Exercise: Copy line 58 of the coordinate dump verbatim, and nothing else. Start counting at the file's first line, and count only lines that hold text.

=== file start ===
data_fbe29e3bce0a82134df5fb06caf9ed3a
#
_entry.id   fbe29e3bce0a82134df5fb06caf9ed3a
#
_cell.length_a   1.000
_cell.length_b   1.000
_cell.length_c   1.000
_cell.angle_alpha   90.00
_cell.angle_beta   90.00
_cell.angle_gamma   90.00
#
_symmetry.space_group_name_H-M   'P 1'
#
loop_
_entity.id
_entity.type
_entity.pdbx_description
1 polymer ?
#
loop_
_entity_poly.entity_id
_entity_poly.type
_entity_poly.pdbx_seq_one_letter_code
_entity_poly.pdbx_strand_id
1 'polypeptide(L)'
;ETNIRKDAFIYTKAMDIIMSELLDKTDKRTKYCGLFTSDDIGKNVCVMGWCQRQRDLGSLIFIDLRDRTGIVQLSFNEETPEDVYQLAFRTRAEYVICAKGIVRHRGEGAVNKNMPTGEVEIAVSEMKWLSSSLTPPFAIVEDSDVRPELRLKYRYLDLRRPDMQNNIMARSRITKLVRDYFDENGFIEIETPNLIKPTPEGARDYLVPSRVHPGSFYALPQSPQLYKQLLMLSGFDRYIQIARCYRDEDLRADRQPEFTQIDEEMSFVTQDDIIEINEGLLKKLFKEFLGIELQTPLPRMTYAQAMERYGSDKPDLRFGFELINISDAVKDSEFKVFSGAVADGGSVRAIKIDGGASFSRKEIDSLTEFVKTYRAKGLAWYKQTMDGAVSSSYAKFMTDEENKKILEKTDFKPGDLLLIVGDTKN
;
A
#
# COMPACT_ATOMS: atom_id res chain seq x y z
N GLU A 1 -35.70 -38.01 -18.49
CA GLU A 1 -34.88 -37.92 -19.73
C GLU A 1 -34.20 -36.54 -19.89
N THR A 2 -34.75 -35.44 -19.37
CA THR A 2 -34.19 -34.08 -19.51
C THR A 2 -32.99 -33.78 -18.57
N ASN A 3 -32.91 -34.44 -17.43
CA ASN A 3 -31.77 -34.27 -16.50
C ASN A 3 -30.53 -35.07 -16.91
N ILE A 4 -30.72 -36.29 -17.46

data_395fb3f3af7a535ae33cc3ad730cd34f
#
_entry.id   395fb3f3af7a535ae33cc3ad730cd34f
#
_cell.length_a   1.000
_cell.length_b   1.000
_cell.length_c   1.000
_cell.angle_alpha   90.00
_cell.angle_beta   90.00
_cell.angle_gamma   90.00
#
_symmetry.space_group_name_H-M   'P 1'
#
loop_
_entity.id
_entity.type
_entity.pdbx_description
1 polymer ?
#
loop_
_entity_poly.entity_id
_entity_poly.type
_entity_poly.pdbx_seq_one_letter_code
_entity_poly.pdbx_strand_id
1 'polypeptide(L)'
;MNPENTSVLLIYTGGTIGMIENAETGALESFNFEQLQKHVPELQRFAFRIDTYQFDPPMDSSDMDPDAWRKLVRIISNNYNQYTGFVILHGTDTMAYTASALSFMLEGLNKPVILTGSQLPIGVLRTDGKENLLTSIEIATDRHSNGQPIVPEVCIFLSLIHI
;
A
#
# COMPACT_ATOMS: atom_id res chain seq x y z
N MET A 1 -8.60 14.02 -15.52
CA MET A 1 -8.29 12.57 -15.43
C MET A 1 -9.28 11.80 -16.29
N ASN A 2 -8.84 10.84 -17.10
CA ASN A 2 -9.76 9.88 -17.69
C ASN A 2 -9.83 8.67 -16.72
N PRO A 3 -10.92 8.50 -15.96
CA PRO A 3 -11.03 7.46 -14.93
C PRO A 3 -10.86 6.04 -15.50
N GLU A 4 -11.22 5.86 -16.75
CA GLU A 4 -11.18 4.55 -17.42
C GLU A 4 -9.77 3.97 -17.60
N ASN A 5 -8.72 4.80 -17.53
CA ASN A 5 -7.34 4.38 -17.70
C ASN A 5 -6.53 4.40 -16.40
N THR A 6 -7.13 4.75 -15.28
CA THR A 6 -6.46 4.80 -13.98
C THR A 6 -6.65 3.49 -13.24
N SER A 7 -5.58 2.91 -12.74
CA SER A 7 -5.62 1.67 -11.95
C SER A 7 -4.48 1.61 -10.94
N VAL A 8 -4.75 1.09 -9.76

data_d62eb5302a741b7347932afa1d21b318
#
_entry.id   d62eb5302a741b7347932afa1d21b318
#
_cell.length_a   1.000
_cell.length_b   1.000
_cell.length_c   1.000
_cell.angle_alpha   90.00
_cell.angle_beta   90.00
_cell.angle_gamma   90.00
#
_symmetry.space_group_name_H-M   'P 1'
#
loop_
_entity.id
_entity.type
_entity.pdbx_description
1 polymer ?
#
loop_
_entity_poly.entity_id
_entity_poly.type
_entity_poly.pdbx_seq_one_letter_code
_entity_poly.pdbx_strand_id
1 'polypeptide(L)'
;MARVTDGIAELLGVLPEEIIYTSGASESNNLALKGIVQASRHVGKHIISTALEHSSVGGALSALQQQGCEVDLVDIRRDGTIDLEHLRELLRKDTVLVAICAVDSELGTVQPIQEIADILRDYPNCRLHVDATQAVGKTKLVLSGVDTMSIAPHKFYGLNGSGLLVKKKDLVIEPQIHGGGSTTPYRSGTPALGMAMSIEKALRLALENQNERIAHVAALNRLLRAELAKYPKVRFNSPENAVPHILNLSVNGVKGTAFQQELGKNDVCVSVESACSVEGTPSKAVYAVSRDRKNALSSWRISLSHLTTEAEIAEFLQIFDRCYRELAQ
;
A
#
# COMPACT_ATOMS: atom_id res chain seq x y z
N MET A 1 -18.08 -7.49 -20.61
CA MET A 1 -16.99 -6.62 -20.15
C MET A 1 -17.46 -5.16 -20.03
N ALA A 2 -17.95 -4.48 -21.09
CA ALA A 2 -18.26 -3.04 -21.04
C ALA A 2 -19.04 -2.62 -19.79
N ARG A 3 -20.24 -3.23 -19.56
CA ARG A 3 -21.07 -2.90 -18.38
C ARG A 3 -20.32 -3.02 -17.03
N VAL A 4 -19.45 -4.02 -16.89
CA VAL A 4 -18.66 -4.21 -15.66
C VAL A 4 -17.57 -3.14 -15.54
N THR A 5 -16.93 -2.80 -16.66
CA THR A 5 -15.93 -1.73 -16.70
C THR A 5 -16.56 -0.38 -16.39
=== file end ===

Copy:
1 polymer ?